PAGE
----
Career Opportunities
A weekly ComputorEdge Column by Douglas E. Welch


April 9, 2004

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Referrals are the life-blood of anyone working in high-tech, whether a freelance consultant and coach, like myself, or an IT staffer working inside a large corporation. Word of mouth is one of the strongest methods for developing new clients or finding the next job up the corporate ladder. As with most career issues, referrals can be a double-edged sword. Friendships, family and business can suffer when referrals become a contentious issue instead of simply one person, or business, helping another.

Works for me

I won’t pretend to have all the answers. History has proven too often that I don’t. That said, I will tell you how I handle referrals and what I see as the issues involved, both good and bad. For myself, handling referrals in an informal, and frankly, unbusiness-like fashion seems to have served me best over the years.

First, I do not refer someone to a friend or colleague (or both) expecting some form of “quid pro quo”, which is Latin for “something for something.” I refer someone because I believe that they can be better served by this person, not because I am going to make a “finder’s fee,” or other referral payment. Nor do I expect others to pay me for referrals.

In fact, I have found that referral fees of any sort tend to stir the waters of discontent more than they help the flow of business. Clients might wonder if I am referring them to the best person for the job or just trying to make a few extra bucks on the side. Colleagues might feel slighted, or taken advantage of, if I refer more people to one than another. Finally, true or not, they might think that I am expecting some form of quid pro quo and feel alternately guilty or angry that they are not living up to some unspoken deal.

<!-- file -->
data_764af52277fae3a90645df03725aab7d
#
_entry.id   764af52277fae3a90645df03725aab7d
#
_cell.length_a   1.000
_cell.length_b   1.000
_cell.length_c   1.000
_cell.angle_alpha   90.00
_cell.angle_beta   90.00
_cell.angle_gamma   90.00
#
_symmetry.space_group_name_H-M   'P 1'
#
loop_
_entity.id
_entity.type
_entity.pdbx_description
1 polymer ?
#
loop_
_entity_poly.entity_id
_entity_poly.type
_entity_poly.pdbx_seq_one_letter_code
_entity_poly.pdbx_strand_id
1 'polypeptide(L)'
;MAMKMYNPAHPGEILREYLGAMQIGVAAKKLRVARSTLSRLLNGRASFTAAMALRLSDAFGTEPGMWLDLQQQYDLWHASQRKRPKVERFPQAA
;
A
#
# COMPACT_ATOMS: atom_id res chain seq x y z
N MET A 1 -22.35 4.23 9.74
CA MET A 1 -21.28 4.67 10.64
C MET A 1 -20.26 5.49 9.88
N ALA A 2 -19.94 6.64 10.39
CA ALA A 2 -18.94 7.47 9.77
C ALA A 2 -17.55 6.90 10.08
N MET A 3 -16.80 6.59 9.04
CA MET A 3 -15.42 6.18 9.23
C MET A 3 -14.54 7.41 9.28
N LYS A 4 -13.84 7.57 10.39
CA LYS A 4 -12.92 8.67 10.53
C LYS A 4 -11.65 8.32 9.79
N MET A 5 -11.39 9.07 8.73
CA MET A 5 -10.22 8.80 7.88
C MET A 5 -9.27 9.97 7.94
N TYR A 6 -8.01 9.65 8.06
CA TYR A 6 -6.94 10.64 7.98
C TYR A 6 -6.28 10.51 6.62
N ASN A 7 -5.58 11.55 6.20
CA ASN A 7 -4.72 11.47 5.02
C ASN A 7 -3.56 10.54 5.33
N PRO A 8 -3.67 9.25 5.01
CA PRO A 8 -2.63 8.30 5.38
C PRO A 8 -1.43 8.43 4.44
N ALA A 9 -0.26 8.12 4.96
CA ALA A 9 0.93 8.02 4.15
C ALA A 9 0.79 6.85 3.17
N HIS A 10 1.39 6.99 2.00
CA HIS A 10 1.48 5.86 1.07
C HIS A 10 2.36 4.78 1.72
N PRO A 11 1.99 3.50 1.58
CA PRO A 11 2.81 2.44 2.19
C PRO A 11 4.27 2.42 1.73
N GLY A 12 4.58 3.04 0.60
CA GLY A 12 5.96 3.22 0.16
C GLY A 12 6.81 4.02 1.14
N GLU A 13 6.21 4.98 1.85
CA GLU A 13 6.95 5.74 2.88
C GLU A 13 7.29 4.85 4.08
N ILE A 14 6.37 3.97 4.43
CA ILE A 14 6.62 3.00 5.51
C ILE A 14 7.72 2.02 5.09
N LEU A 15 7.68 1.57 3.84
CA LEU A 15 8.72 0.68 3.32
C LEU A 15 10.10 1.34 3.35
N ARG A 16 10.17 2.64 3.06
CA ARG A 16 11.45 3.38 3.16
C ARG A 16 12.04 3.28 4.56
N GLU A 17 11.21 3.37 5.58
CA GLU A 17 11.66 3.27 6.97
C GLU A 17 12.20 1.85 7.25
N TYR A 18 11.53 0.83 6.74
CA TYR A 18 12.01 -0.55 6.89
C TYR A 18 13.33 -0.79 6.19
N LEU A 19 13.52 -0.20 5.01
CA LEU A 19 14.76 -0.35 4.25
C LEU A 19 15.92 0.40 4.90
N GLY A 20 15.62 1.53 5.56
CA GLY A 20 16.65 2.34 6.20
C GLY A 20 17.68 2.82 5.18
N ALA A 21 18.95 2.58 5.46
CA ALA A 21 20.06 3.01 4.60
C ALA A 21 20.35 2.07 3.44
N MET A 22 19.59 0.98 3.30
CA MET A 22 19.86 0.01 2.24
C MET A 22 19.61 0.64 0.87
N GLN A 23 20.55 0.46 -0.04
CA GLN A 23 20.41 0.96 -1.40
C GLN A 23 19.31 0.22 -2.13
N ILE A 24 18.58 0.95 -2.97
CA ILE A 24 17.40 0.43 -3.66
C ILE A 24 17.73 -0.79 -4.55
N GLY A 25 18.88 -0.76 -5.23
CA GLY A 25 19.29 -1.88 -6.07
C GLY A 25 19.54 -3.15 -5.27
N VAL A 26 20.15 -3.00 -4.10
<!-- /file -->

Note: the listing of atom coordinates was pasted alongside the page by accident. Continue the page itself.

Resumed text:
I handle all referrals in this simple fashion. I refer clients to my friends and colleagues. They refer people to me. No money changes hands. There are no expectations as to reciprocity and everyone is happy.

Whose client is it?

Even without referral payments, there can be one other bone of contention when you are making and receiving referrals. Sometimes you might begin to wonder, “whose client is it?” The truth is, no one “owns” a client. If someone refers a client to me, I consider them my client until such a time that I refer them to someone else, or the client decides to hire someone else, perhaps even the original consultant.

If I want to continue working for a client, it is up to me to do the best work possible. If a client wants to hire someone else, that is their decision and I must respect it. Even more, I consider it essential to know when my clients might be better served by another. If someone where to come to me asking for programming or web design, I wouldn’t attempt to take on this work only to maintain my relationship with the client. I would refer them to the best person I know for the job. Rather than losing a client, this can often be the secret to retaining them. They may go elsewhere for specific tasks, but they will return to you for your specialties, or perhaps even hire you to oversee other consultants involved in a larger project.

Who do you trust?

It is very important to only recommend those people you truly trust to serve your clients. A bad referral reflects on you as much as the person you referred. If they fail to do a good job, or antagonize the client in other ways, you will suffer as well. Make sure that you understand someone, and their work habits i.e. Do they show up on time or do they chronically lay their lateness off on traffic, etc., before you refer your first client. Honestly, I have a very small cadre of people I use for referrals. I must know someone very well before I am willing to trust my clients to their care. Just like your relationship with your clients, your work and your referrals are all based on trust. Violate this trust and everyone in the relationship will suffer.

Referrals aren’t about making extra money from someone else’s labor, nor about a formal system of quid pro quo. Referrals are about knowing yourself and your colleagues and understanding that everyone benefits when referrals are given openly and freely, without ulterior motives. Find and develop people from whom you both send and receive referrals and your high-tech career is sure to benefit.


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